The concept of SEMI Wild began in 2015 when the OMI team worked with a few others to create a local network committed to environmental sustainability and collaboration. But as the word grew, so did this network. It grew from a small partnership of a dozen organizations, then called the Metro Detroit Nature Network, to a large and diverse group of nonprofit, government, and advocacy organizations. IMO no longer provides administrative support for the organization as it now has elected leadership and infrastructure. However, they continue to remain involved by co-chairing the Youth Pathways Committee of SEMI Wild.

Currently, SEMI Wild has over 50 organizations including the Detroit Zoological Society, Michigan Department of Natural Resources, US Fish & Wildlife Service, Detroit Audubon, Ducks Unlimited, and many more. Blake-Smith has spent the past year compiling SEMI Wild resources, organization contacts, participation opportunities and more.

A key part of the initiative is connecting underserved communities to nature, as there is a serious lack of diversity in ecologically focused groups and in careers in environmental science.

This is a problem that needs to be corrected, said OMI deputy director Molly Manley. Especially when people of color are three times more likely to live in “nature-deprived” American neighborhoods, and brown, black and native populations are more likely to experience air and water pollution than they do. white people and suffer the health effects.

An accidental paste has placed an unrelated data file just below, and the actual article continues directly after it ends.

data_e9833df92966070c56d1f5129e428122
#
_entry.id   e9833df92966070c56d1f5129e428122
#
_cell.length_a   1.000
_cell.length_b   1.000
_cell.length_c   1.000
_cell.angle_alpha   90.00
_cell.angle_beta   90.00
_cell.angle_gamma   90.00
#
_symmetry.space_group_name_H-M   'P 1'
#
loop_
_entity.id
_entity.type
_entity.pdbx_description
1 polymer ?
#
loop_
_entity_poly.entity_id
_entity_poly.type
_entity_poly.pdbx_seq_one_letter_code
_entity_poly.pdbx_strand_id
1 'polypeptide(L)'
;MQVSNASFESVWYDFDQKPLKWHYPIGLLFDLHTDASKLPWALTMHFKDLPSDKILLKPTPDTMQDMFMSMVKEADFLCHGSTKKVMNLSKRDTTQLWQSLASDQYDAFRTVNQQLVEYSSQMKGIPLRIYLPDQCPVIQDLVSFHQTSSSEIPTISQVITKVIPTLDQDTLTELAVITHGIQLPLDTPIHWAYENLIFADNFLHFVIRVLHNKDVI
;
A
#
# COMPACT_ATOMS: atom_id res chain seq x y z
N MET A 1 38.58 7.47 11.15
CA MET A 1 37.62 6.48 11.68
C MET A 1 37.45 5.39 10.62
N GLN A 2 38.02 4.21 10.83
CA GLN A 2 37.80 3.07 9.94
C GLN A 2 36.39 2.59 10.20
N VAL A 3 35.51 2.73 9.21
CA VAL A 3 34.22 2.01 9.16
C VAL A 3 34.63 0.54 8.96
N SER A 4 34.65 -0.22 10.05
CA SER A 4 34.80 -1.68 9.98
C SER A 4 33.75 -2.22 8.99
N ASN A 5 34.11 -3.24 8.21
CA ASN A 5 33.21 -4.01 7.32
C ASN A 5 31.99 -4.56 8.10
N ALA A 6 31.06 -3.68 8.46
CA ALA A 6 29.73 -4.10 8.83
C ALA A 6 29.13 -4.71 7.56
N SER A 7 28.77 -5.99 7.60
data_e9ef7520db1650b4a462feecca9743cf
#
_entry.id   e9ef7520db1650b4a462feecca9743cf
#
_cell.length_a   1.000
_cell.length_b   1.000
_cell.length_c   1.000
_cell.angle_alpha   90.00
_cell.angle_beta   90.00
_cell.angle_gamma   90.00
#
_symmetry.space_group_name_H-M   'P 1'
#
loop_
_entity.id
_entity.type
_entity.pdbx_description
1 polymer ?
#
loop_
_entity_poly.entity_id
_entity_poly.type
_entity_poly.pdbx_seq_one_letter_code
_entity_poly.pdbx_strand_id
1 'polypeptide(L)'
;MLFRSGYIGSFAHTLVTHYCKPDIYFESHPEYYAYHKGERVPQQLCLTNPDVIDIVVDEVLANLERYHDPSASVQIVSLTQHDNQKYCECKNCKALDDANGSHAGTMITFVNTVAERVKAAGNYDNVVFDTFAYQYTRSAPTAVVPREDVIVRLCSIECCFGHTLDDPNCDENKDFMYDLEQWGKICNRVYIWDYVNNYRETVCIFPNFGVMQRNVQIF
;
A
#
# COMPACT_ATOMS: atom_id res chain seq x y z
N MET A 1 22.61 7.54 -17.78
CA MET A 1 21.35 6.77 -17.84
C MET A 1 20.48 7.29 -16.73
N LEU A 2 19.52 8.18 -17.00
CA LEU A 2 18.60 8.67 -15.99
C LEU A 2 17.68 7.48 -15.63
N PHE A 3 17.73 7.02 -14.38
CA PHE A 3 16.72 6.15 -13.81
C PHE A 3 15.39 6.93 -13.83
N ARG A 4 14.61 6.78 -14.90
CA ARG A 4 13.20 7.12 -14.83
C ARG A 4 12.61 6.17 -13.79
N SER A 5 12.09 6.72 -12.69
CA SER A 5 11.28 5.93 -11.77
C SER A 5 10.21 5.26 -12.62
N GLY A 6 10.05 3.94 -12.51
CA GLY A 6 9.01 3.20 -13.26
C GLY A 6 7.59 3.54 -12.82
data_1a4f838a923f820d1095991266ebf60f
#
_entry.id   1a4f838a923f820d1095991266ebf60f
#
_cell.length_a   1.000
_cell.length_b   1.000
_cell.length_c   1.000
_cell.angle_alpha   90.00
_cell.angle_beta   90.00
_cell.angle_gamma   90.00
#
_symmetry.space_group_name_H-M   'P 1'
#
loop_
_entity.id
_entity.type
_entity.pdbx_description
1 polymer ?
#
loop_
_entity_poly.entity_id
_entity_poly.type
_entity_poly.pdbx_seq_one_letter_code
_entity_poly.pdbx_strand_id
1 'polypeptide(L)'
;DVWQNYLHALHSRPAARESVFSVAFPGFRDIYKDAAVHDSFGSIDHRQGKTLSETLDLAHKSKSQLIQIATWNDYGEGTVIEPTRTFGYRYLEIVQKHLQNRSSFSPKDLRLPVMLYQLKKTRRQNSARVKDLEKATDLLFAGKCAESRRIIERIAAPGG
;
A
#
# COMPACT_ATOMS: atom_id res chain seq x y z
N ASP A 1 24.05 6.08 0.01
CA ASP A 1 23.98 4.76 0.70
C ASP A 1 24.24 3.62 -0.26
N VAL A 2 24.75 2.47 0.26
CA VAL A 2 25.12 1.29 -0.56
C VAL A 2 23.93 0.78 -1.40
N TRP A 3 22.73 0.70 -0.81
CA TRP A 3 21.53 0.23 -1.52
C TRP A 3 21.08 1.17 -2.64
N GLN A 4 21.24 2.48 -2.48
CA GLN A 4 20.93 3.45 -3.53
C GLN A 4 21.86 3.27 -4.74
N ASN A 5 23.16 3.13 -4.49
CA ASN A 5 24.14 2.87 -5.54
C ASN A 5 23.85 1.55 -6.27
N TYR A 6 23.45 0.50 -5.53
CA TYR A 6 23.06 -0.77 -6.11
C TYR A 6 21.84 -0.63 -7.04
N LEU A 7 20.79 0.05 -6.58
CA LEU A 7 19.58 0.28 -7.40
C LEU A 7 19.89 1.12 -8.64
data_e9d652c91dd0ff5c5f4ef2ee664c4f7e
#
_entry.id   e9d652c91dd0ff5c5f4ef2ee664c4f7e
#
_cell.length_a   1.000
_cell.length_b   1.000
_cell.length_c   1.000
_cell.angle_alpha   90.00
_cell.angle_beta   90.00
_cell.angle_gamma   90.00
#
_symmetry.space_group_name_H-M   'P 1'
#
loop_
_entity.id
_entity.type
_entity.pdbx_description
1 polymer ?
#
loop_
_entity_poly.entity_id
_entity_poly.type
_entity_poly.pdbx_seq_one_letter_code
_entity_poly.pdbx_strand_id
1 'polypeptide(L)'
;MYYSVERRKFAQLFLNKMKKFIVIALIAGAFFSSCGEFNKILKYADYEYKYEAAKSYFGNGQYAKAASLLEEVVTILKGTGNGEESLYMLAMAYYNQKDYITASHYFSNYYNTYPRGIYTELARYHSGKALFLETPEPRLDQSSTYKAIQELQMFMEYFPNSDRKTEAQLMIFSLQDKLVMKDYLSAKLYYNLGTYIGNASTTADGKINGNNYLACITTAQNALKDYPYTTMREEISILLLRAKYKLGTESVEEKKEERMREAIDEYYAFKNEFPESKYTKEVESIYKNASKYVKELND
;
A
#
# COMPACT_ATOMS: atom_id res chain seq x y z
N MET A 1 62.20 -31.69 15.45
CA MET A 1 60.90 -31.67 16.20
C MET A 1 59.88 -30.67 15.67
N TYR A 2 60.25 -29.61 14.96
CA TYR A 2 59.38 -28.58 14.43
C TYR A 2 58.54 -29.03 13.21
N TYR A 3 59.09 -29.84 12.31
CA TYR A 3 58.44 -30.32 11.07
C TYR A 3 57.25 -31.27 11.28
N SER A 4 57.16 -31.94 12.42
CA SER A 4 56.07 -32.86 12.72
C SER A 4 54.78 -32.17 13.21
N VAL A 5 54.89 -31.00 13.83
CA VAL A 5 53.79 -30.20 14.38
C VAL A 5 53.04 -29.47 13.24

“Blacks and Browns want change in their communities. They are subject to environmental hazards and crises. But it’s hard to see yourself in a field when the people making the decisions aren’t like you, ”Manley said.

Manley has worked with this initiative since its inception. She saw the power of young people to find matchmaking opportunities, speak with conservation and environmental professionals, and begin to see themselves working in careers where they can improve the environment and bond that their children have. friends and family have with nature.

“When you first think of conservation, nature and the careers associated with it, some people think of a ranger living in the middle of nowhere. Of course, you can be a forest ranger. But you can also develop and maintain city parks, conduct air and water quality research, conduct conservation and health promotion efforts, and more. The goal here is to show that there are careers here. And these positions have an impact on the communities in which we live.